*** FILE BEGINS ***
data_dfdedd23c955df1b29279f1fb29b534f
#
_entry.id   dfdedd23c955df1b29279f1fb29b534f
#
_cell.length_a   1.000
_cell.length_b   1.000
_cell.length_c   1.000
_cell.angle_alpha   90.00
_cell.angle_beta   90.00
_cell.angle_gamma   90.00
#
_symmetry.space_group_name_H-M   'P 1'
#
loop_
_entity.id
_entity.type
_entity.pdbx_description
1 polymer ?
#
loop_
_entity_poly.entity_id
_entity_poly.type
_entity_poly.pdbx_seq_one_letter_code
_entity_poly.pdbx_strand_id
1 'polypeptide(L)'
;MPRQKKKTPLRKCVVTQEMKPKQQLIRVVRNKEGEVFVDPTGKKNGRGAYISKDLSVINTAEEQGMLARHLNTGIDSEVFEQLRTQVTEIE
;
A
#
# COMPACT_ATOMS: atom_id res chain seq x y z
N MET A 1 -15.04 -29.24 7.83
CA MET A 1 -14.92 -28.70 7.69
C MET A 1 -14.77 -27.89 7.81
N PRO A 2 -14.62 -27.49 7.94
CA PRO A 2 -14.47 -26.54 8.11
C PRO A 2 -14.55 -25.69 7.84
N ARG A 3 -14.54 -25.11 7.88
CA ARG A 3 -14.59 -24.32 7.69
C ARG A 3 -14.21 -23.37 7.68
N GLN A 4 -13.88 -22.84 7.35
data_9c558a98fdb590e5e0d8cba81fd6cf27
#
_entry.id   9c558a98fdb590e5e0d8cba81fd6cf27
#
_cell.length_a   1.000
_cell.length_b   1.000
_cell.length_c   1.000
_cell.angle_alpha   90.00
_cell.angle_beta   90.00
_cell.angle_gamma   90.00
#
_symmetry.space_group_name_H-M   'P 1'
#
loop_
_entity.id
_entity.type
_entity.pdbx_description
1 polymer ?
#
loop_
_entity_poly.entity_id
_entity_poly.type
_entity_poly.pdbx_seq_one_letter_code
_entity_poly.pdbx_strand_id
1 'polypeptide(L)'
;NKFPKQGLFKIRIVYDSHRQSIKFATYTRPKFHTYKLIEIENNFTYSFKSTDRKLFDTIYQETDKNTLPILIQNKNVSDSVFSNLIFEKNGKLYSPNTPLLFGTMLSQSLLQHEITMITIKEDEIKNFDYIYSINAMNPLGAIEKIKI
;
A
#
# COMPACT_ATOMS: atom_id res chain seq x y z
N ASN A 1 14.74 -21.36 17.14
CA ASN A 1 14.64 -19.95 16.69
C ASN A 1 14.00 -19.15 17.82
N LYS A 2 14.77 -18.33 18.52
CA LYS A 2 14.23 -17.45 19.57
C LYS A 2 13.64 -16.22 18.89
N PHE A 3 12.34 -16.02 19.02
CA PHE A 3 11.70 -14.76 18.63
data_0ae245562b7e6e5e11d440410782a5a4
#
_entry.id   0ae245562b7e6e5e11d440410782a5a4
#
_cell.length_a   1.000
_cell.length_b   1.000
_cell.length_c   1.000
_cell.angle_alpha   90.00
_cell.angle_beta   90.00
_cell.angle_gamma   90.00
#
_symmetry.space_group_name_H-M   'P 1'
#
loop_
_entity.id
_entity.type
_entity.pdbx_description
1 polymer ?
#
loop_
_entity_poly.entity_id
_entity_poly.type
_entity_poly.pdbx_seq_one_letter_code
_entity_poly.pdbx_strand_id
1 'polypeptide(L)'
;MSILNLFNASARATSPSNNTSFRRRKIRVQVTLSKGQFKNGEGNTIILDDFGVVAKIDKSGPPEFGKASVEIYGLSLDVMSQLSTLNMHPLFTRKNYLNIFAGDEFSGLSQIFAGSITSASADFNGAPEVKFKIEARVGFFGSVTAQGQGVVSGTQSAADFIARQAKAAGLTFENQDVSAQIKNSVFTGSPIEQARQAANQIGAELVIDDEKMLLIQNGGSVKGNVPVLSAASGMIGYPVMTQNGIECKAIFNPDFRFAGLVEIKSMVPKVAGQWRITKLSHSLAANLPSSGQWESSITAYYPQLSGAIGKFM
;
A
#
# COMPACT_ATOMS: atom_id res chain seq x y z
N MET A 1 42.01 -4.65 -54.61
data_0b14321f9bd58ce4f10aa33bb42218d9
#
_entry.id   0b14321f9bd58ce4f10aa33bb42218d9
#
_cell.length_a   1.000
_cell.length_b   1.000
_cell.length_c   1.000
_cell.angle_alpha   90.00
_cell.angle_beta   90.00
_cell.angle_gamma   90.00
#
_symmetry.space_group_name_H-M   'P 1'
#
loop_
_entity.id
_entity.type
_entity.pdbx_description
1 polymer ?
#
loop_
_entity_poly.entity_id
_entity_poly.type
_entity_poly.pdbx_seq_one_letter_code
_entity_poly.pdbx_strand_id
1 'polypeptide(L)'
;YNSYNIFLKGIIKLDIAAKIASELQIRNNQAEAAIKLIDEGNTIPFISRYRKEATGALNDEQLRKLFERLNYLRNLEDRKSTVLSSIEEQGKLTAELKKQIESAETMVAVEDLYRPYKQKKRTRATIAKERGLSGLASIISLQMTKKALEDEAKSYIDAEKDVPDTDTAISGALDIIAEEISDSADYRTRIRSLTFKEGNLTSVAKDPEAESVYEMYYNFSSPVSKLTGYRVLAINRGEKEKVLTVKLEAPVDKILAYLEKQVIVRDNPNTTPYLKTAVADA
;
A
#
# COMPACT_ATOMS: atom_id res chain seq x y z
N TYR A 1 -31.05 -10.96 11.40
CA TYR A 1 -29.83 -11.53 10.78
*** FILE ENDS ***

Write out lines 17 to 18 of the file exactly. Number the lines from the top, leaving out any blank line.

_entity.pdbx_description
1 polymer ?